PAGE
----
The title refers to the biblical Hebrew phrase for “face to face,” which is complicated by the other biblical and rabbinic notion that G-d has no face. Still, men engaged the divine on several occasions in the Bible. Jacob, after his pyrrhic wrestling victory that cost him a leg, called the battleground P’niel (literally “I saw G-d”), for his self-declared panim-el-panim encounter with G-d. Exodus reveals that Moses spoke with G-d panim-el-panim, “as a man would address his friend,” and Deuteronomy reiterates: “And no other prophet has risen from the Jews like Moses, whom G-d knew panim-el-panim.” Gideon, meanwhile, had a panim-el-panim encounter with an angel, and when Moses reminded the Israelites in Deuteronomy about the revelation at Sinai, he was careful to say “panim-b’phanim” (perhaps “face in face”) rather than “panim-el-panim.”


The notion of G-d’s face, or portrait, ought to be an aesthetic as well as a theological question. Theology can tells us that the Bible deals in metaphors and that references to the strong arm of G-d are just that − metaphors rather than literalisms. But whatever encounters Moses, Jacob, Gideon, and the Israelites had with G-d or G-d’s entourage, there does seem to have been a visual encounter of some sort.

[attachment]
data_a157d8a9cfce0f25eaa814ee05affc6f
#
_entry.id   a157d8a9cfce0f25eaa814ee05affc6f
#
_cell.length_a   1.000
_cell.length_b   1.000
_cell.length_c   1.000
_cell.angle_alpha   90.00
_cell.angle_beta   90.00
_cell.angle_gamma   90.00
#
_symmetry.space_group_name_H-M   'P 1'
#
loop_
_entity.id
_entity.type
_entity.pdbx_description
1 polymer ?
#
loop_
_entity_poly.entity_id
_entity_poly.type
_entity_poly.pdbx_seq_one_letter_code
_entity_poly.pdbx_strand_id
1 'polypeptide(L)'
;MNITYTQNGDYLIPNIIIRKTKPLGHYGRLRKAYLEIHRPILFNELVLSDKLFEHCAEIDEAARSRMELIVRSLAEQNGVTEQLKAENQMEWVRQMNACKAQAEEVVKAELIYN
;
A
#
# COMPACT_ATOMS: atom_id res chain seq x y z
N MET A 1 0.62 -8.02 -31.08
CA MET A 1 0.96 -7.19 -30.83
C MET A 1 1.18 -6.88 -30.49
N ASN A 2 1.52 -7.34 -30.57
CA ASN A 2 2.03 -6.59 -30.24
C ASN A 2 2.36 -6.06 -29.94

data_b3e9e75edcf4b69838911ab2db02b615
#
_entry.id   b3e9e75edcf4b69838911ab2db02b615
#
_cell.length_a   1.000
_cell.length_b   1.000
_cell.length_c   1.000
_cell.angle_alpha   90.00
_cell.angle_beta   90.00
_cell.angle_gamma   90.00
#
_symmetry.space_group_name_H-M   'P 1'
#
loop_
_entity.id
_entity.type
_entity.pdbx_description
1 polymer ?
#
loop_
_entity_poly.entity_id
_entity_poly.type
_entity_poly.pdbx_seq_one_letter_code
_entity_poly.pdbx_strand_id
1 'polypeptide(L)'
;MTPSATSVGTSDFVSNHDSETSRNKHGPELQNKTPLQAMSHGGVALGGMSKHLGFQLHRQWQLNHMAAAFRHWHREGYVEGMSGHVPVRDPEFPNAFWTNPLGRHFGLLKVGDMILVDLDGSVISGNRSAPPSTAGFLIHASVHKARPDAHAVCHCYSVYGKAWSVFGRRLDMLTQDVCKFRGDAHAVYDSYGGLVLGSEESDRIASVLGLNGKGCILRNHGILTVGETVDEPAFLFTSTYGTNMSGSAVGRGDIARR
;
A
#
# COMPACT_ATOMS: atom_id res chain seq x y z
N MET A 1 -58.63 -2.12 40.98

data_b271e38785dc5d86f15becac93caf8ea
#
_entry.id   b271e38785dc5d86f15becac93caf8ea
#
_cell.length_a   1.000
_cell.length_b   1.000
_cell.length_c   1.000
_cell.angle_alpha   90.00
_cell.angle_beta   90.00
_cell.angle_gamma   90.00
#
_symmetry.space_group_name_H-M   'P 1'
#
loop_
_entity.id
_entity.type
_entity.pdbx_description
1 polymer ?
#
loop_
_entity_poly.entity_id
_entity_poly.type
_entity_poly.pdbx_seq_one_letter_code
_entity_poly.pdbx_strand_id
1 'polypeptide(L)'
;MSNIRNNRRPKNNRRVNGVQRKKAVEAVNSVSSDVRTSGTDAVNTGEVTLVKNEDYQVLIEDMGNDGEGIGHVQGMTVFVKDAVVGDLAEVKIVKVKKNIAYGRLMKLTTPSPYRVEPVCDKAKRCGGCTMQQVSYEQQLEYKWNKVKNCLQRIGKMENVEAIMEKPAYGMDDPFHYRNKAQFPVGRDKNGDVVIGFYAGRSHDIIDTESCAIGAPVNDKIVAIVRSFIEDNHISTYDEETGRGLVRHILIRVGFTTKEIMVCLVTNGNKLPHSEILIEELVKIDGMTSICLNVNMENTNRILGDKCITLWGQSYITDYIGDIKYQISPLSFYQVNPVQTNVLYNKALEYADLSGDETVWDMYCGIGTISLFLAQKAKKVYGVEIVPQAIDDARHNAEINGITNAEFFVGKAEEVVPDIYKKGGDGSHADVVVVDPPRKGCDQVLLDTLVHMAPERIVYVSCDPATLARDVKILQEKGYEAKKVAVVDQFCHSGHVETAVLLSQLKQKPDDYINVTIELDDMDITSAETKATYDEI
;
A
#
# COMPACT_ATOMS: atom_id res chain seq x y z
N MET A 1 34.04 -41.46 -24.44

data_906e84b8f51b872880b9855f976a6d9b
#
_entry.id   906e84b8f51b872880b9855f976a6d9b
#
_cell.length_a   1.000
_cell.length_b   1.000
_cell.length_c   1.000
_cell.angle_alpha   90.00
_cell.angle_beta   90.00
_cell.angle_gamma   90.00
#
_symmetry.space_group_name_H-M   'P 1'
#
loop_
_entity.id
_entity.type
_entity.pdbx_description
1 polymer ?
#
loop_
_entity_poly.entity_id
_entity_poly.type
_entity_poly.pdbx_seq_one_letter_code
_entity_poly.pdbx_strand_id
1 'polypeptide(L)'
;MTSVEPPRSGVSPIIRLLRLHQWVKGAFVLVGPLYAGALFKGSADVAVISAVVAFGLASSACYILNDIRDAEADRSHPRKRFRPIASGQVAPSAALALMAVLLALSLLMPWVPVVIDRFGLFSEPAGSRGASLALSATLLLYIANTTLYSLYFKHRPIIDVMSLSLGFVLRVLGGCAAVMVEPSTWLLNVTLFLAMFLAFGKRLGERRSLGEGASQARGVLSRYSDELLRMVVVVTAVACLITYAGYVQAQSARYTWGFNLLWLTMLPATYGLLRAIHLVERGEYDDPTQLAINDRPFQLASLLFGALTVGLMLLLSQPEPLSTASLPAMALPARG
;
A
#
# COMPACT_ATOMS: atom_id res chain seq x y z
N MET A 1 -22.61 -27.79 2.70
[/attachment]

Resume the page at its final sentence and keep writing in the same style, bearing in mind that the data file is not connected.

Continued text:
So what does a person see when she or he encounters G-d? This is a provocative question, evidenced by the secrecy that has surrounded Kabbalistic interpretations to biblical episodes like Ezekiel’s vision. But interpreting the question with a brush, a quill, or chisel is far more dangerous, for an image of G-d seems to be necessarily a violation of the Second Commandment.


The different authorial encounters that went into Panim el Panim – the second book in Marymount Institute Press’s series, Robert B. Lawton S. J. Studies in Faith, Culture, and the Arts – mirror the human-divine encounters in the Bible. (The first book in the series presented commentary on a 14th century Christian poem, which, in part, praises Jews.) Linesch, a Reform Jew, is an art therapist and chair of the Graduate Department of Marital and Family Therapy at Loyola Marymount University in Los Angeles. Stettin, an Orthodox Jew, is an abstract painter whose works often have spiritual and psychological themes. The two view their collaboration − Stettin’s images and Linesch’s words − as creating what they call “visual midrash.”